That was before the 57-year-old chief executive of Refco, one of the world's biggest futures brokers, became the central figure in one of the most spectacular financial scandals to hit New York since Enron. He faces a 20-year prison sentence and Refco stands on the brink of bankruptcy
Mr Bennett is accused of orchestrating the type of complex fraud which another Briton, Nick Leeson, was found guilty of in 1995, and which brought down Barings Bank. In a dramatic statement that appalled New York's business classes, Refco announced on Monday that its chief executive owed it $430m and admitted that company statements dating back to 2002 could not be trusted.
Refco is one of the largest commodities and derivatives traders in New York, London, Paris and Asia. Investors are queuing up with lawsuits alleging they have been grossly misled about the state of its finances.
Having been arrested, Mr Bennett is absent from the drama as it plays out in New York's downtown financial district. He has been confined to his penthouse and electronically tagged to prevent him leaving the city. Bail was set at $50m. It is alleged more than $500m of bad debts at Refco was hidden from investors by Mr Bennett, who is accused of shifting losses around the company using opaque offbalance sheet transactions.
Mr Bennett's lawyer, Gary Naftalis, said in a court hearing on Wednesday that the authorities had "jumped the gun" by arresting Mr Bennett - a view not shared by the federal prosecutors who arrested him on Tuesday night because they feared he was a "flight risk".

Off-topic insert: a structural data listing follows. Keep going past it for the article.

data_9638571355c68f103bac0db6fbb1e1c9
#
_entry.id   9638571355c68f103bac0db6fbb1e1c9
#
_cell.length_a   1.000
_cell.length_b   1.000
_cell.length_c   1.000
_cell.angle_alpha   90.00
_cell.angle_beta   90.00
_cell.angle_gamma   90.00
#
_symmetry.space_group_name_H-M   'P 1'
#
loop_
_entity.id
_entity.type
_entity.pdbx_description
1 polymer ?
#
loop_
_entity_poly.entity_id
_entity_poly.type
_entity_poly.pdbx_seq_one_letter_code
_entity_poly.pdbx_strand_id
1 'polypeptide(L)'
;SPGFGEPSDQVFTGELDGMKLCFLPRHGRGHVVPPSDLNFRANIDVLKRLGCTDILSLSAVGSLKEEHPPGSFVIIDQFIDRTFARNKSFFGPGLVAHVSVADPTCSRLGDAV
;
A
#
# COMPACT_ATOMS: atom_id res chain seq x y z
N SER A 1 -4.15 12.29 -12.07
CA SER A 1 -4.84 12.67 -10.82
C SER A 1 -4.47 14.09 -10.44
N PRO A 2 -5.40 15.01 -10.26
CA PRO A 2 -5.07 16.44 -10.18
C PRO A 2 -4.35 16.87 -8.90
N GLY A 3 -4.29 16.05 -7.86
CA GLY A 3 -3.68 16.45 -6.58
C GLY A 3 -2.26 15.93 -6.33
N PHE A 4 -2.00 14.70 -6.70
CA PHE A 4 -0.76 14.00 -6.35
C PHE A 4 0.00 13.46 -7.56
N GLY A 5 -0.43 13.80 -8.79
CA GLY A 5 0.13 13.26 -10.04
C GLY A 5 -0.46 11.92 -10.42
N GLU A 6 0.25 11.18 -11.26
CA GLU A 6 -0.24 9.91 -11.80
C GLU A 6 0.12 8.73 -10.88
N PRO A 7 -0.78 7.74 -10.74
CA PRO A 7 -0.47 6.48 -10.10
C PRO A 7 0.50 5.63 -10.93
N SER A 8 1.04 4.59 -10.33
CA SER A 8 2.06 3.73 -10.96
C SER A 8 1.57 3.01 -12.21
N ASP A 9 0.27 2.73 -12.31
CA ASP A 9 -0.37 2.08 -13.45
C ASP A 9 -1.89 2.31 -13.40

David Esseks, a government lawyer, said that just as the devastating announcement was about to be made, Mr Bennett was heard on tape saying he was going to Europe in two days. "That's what prompted us to act as quickly as we did," said Mr Esseks.
Mr Bennett, who is married with two children, has made a name for himself as a philanthropist.
By the 1970s he had a job at Chase Manhattan Bank and joined Refco in 1981, building it into the world's biggest independent broker in futures. He became its chief executive in 1998.
By the summer of 2005, Mr Bennett and a list of blue-chip investment banks, including Goldman Sachs and Credit Suisse First Boston, thought it was ready for a flotation on the New York Stock Exchange.
Mr Bennett retained a stake of about 34 per cent, which was worth $1.6bn until last week. It has since plummeted to less than half that amount. Mr Bennett's reputation looks to have suffered just as badly.